POPULAR DIETS

Understanding the Ketogenic Diet

By Richard Asa @RickAsa
 | 
March 27, 2017

What is a ketogenic diet? This high-fat diet actually helps you lose weight and increase brainpower by helping your body burn ketones for fuel. Learn how.

Ketosis may sound like a disease, but in fact it is a diet high in fats that helps you lose weight and increase brainpower.

Our bodies are in the state of ketosis when blood sugar and liver glycogen are no longer present and our system resorts to using ketones, a special kind of fat, for fuel.

If you’ve been told that ketosis is dangerous it’s being confused with ketoacidosis, a serious condition caused by uncontrolled diabetes. Ketosis is a natural metabolic state, Hrefna Palsdottir, MS, of Authority Nutrition.

“A ketogenic diet is one that derives 80 to 90 percent of its calories from fat, and the rest from carbs and proteins,” says

David Perlmutter, MD, author of the best-selling “Grain Brain.” “It may sound crazy, but just remember: you’re burning those fats off, and building your brain power in the process.”

 

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You lose weight because your body begins to burn off fat in ketosis either because your carbohydrate intake is so low there’s no fuel from it, or when you haven’t eaten for a long time.

“Both of these lead to reduced insulin levels, which causes a lot of fat to be released from your fat cells,” Palsdottir writes. “When this happens, the liver gets flooded with fat, which turns a large part of it into ketones.”

Many parts of your body are burning ketones during ketosis, including the brain. Perlmutter explains that ketones increase glutathione (a powerful, brain-protective antioxidant) levels in the hippocampus. “Ketones facilitate the production of mitochondria,” he writes, “one of the most important actors in the coordinated production that is the human body. That’s just the tip of the iceberg.”

This assumes you’re eating quality (good) fat, vegetables, and well-sourced protein, or getting all the micronutrients you need without starving yourself to lower caloric intake in one fell swoop.

“Following this high-fat, moderate-protein, low-carbohydrate model can induce ketosis. Your body’s main interest is to create the ketones it can use for fuel in the absence of glucose. In other words, your body’s main interest is to burn fat. And it does so to a far better degree than simply restricting calories does,” according to RebootedBody.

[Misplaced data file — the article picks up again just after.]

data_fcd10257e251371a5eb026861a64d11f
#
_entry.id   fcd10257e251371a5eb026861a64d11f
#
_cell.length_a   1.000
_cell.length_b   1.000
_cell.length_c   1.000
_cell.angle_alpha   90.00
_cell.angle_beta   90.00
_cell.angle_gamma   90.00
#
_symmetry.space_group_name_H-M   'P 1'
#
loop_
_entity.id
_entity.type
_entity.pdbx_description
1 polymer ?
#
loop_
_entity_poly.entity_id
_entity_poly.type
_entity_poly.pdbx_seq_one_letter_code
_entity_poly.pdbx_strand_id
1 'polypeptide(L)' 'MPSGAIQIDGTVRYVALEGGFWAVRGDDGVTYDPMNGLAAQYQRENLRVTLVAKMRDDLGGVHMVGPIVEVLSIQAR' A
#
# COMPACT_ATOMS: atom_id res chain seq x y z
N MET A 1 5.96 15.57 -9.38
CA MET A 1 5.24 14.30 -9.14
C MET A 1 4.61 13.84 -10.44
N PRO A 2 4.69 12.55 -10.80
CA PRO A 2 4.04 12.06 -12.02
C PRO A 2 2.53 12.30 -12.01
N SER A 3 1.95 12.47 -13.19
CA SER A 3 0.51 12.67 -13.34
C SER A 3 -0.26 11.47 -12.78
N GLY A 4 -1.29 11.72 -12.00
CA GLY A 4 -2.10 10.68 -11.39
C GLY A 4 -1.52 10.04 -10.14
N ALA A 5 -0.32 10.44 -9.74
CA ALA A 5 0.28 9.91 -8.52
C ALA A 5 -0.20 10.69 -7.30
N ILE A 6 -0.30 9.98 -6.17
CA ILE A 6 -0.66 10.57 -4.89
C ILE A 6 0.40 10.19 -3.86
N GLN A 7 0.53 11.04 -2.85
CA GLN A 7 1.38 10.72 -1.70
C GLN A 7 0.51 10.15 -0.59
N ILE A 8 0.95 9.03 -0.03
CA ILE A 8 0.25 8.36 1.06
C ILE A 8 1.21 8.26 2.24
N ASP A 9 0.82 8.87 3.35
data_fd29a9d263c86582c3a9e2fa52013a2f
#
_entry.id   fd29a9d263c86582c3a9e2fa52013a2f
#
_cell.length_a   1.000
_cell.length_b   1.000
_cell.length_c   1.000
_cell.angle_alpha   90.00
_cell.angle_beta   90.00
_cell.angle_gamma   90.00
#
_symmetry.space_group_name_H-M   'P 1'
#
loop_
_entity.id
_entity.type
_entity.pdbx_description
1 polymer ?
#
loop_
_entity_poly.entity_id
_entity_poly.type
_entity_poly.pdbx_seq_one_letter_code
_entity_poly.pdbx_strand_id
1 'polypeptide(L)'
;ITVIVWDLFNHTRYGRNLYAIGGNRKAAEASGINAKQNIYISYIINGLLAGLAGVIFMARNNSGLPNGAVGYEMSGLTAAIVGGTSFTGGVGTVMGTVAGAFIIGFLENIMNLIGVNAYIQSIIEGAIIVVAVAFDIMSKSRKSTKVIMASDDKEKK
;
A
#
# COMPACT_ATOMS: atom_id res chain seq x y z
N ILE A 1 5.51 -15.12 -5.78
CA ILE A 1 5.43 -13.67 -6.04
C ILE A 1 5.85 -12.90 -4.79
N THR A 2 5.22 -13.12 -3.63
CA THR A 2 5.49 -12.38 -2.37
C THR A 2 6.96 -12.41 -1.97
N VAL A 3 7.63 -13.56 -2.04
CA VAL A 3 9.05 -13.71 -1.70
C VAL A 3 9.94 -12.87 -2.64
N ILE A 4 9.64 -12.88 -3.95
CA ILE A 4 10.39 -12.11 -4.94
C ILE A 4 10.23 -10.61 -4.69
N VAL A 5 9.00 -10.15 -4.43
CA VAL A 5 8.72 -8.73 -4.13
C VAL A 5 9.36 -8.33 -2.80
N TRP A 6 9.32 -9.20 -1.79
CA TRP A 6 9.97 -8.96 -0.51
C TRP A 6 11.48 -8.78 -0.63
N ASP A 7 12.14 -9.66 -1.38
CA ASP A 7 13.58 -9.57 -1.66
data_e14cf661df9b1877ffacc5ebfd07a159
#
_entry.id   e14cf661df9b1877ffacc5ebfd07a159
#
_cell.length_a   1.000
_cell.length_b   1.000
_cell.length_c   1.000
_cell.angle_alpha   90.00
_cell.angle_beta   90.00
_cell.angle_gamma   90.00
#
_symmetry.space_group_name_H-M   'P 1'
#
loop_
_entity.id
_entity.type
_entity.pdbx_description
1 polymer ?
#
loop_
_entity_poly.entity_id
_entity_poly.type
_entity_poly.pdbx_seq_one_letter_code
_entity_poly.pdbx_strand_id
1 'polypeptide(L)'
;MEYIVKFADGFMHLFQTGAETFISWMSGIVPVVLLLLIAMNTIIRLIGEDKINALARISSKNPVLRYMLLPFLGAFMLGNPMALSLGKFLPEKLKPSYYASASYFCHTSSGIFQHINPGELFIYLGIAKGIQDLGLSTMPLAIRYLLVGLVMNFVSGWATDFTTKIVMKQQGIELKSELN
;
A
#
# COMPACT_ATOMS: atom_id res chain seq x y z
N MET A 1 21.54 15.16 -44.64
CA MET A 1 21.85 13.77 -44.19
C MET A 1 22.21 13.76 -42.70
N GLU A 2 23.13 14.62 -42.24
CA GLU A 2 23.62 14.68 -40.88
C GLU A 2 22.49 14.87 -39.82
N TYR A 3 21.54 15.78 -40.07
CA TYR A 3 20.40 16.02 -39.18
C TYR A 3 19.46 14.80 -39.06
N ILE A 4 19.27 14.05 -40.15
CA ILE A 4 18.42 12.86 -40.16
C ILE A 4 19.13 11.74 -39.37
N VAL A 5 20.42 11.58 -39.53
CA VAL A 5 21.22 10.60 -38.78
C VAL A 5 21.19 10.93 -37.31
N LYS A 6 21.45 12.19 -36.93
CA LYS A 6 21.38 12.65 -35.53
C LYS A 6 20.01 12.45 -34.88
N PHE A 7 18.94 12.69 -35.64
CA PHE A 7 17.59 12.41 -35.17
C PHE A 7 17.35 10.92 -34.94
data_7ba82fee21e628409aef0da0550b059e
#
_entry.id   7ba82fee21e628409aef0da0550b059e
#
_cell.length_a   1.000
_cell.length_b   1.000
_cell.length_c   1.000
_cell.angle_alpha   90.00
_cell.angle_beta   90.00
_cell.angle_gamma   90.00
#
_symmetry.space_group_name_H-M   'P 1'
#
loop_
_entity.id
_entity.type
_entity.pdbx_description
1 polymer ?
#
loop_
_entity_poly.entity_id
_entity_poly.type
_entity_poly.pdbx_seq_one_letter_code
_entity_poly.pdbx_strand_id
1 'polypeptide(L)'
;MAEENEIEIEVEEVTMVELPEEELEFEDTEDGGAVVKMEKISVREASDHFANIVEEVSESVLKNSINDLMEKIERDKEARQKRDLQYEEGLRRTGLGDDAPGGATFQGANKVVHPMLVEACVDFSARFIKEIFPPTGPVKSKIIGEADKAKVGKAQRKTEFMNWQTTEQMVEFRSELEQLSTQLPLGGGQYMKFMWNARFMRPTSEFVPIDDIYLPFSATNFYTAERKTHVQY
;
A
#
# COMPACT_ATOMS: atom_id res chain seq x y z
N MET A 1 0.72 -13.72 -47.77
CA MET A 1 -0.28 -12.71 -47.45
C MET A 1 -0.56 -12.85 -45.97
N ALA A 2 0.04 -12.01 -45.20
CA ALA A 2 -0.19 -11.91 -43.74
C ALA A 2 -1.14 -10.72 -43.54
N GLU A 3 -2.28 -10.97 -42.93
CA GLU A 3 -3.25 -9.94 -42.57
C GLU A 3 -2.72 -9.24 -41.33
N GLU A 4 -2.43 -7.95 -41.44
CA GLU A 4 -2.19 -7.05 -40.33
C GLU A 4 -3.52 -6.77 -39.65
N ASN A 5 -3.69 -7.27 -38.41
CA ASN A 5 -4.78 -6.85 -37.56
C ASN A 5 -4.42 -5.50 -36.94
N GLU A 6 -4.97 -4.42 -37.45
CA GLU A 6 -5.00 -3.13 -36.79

When ketosis begins, your body basically flips a switch, using

ketones for energy rather than carbs. This doesn’t happen all at once, leaving the door open for some side effects.

During the adaption phase, you may experience what’s called “low-carb flu” or “keto flu.” Symptoms can include headache, fatigue, brain fog, increased hunger, poor sleep, nausea, and poor physical performance. This may discourage some people from carrying through on achieving ketosis, but the symptoms typically only last a few days.

Other side effects can include bad breath, a result of ketone metabolism. Acetone is a by-product. You might also temporarily have leg cramps, digestive problems, and an elevated heart rate.

Minimizing side effects is a matter of drinking plenty of water, getting enough salt, increasing mineral intake, avoiding intense exercise, trying a low-carb diet first (which has more carbs than ketosis), and eating fiber.

Ketosis is likely an approach that doesn’t work for everybody and, in fact, probably works for only a smaller group of people, according to RebootedBody. It will probably work for a person who is “avoiding carbohydrates, keeping protein to moderate levels and getting adequate levels of fat.”

But being in ketosis also has been found to have benefits for people with obesity, type 2 diabetes, and children with epilepsy.

While getting into ketosis has obvious benefits for some people, it is definitely not for everyone,” Palsdottir writes. “Some people feel great and experience incredible benefits on a ketogenic diet, while others feel and perform much better on a higher-carb diet.”

 

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Updated:  

March 27, 2017

Reviewed By:  

Janet O’Dell, RN